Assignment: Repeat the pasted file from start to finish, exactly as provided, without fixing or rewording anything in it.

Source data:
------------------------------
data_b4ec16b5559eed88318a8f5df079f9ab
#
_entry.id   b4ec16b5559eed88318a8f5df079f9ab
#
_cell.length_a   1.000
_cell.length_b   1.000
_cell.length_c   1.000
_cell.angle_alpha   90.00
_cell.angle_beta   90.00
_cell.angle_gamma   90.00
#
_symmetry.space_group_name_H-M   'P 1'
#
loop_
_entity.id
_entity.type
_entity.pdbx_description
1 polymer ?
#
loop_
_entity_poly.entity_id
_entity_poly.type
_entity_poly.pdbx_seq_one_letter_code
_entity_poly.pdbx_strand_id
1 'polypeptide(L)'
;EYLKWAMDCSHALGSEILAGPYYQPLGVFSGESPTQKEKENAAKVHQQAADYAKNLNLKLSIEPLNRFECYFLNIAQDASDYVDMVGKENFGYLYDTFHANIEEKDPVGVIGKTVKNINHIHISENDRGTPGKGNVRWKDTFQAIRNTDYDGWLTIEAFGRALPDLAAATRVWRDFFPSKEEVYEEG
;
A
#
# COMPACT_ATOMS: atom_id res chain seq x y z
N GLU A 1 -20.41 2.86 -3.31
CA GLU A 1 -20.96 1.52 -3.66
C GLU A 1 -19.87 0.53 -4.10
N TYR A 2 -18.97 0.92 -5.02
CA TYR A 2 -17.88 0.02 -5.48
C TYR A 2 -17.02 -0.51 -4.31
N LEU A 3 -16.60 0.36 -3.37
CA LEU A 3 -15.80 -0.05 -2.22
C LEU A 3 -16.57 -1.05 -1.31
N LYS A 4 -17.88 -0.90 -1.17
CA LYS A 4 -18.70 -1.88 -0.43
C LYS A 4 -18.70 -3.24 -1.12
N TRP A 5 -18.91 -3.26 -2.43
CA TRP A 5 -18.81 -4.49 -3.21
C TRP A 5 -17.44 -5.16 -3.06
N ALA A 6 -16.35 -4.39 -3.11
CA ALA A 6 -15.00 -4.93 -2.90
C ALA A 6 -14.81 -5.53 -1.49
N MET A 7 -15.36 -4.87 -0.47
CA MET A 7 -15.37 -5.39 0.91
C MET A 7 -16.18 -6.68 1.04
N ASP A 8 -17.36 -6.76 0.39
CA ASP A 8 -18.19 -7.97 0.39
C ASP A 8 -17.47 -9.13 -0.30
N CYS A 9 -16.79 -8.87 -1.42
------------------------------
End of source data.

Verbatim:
data_b4ec16b5559eed88318a8f5df079f9ab
#
_entry.id   b4ec16b5559eed88318a8f5df079f9ab
#
_cell.length_a   1.000
_cell.length_b   1.000
_cell.length_c   1.000
_cell.angle_alpha   90.00
_cell.angle_beta   90.00
_cell.angle_gamma   90.00
#
_symmetry.space_group_name_H-M   'P 1'
#
loop_
_entity.id
_entity.type
_entity.pdbx_description
1 polymer ?
#
loop_
_entity_poly.entity_id
_entity_poly.type
_entity_poly.pdbx_seq_one_letter_code
_entity_poly.pdbx_strand_id
1 'polypeptide(L)'
;EYLKWAMDCSHALGSEILAGPYYQPLGVFSGESPTQKEKENAAKVHQQAADYAKNLNLKLSIEPLNRFECYFLNIAQDASDYVDMVGKENFGYLYDTFHANIEEKDPVGVIGKTVKNINHIHISENDRGTPGKGNVRWKDTFQAIRNTDYDGWLTIEAFGRALPDLAAATRVWRDFFPSKEEVYEEG
;
A
#
# COMPACT_ATOMS: atom_id res chain seq x y z
N GLU A 1 -20.41 2.86 -3.31
CA GLU A 1 -20.96 1.52 -3.66
C GLU A 1 -19.87 0.53 -4.10
N TYR A 2 -18.97 0.92 -5.02
CA TYR A 2 -17.88 0.02 -5.48
C TYR A 2 -17.02 -0.51 -4.31
N LEU A 3 -16.60 0.36 -3.37
CA LEU A 3 -15.80 -0.05 -2.22
C LEU A 3 -16.57 -1.05 -1.31
N LYS A 4 -17.88 -0.90 -1.17
CA LYS A 4 -18.70 -1.88 -0.43
C LYS A 4 -18.70 -3.24 -1.12
N TRP A 5 -18.91 -3.26 -2.43
CA TRP A 5 -18.81 -4.49 -3.21
C TRP A 5 -17.44 -5.16 -3.06
N ALA A 6 -16.35 -4.39 -3.11
CA ALA A 6 -15.00 -4.93 -2.90
C ALA A 6 -14.81 -5.53 -1.49
N MET A 7 -15.36 -4.87 -0.47
CA MET A 7 -15.37 -5.39 0.91
C MET A 7 -16.18 -6.68 1.04
N ASP A 8 -17.36 -6.76 0.39
CA ASP A 8 -18.19 -7.97 0.39
C ASP A 8 -17.47 -9.13 -0.30
N CYS A 9 -16.79 -8.87 -1.42